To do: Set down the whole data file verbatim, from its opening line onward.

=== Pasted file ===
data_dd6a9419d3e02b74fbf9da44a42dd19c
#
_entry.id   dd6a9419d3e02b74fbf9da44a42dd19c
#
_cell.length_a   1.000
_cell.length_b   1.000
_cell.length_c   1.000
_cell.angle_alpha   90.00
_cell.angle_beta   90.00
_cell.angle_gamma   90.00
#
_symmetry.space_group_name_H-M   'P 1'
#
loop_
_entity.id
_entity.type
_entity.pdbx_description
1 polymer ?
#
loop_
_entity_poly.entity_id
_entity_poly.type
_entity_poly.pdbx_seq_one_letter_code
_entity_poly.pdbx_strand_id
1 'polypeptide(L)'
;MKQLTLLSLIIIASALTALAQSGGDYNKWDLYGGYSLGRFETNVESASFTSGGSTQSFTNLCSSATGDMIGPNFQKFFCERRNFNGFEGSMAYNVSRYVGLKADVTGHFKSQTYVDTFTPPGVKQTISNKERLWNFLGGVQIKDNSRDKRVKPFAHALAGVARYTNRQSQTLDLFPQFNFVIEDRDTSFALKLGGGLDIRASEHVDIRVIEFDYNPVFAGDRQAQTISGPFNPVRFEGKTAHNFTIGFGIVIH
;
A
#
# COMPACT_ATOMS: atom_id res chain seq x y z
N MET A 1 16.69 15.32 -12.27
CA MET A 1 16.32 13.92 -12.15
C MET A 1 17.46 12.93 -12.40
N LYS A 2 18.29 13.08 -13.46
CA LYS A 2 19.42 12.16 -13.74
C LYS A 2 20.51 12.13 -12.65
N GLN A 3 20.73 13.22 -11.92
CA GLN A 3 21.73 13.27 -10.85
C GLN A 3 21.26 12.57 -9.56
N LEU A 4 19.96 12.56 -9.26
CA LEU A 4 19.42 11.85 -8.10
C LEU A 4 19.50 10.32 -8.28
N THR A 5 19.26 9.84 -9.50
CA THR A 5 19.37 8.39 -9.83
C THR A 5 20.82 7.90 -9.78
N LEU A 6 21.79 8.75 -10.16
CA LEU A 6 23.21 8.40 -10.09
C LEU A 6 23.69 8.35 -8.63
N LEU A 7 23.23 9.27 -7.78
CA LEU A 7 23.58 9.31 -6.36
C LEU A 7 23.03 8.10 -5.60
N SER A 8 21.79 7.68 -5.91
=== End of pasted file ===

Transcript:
data_dd6a9419d3e02b74fbf9da44a42dd19c
#
_entry.id   dd6a9419d3e02b74fbf9da44a42dd19c
#
_cell.length_a   1.000
_cell.length_b   1.000
_cell.length_c   1.000
_cell.angle_alpha   90.00
_cell.angle_beta   90.00
_cell.angle_gamma   90.00
#
_symmetry.space_group_name_H-M   'P 1'
#
loop_
_entity.id
_entity.type
_entity.pdbx_description
1 polymer ?
#
loop_
_entity_poly.entity_id
_entity_poly.type
_entity_poly.pdbx_seq_one_letter_code
_entity_poly.pdbx_strand_id
1 'polypeptide(L)'
;MKQLTLLSLIIIASALTALAQSGGDYNKWDLYGGYSLGRFETNVESASFTSGGSTQSFTNLCSSATGDMIGPNFQKFFCERRNFNGFEGSMAYNVSRYVGLKADVTGHFKSQTYVDTFTPPGVKQTISNKERLWNFLGGVQIKDNSRDKRVKPFAHALAGVARYTNRQSQTLDLFPQFNFVIEDRDTSFALKLGGGLDIRASEHVDIRVIEFDYNPVFAGDRQAQTISGPFNPVRFEGKTAHNFTIGFGIVIH
;
A
#
# COMPACT_ATOMS: atom_id res chain seq x y z
N MET A 1 16.69 15.32 -12.27
CA MET A 1 16.32 13.92 -12.15
C MET A 1 17.46 12.93 -12.40
N LYS A 2 18.29 13.08 -13.46
CA LYS A 2 19.42 12.16 -13.74
C LYS A 2 20.51 12.13 -12.65
N GLN A 3 20.73 13.22 -11.92
CA GLN A 3 21.73 13.27 -10.85
C GLN A 3 21.26 12.57 -9.56
N LEU A 4 19.96 12.56 -9.26
CA LEU A 4 19.42 11.85 -8.10
C LEU A 4 19.50 10.32 -8.28
N THR A 5 19.26 9.84 -9.50
CA THR A 5 19.37 8.39 -9.83
C THR A 5 20.82 7.90 -9.78
N LEU A 6 21.79 8.75 -10.16
CA LEU A 6 23.21 8.40 -10.09
C LEU A 6 23.69 8.35 -8.63
N LEU A 7 23.23 9.27 -7.78
CA LEU A 7 23.58 9.31 -6.36
C LEU A 7 23.03 8.10 -5.60
N SER A 8 21.79 7.68 -5.91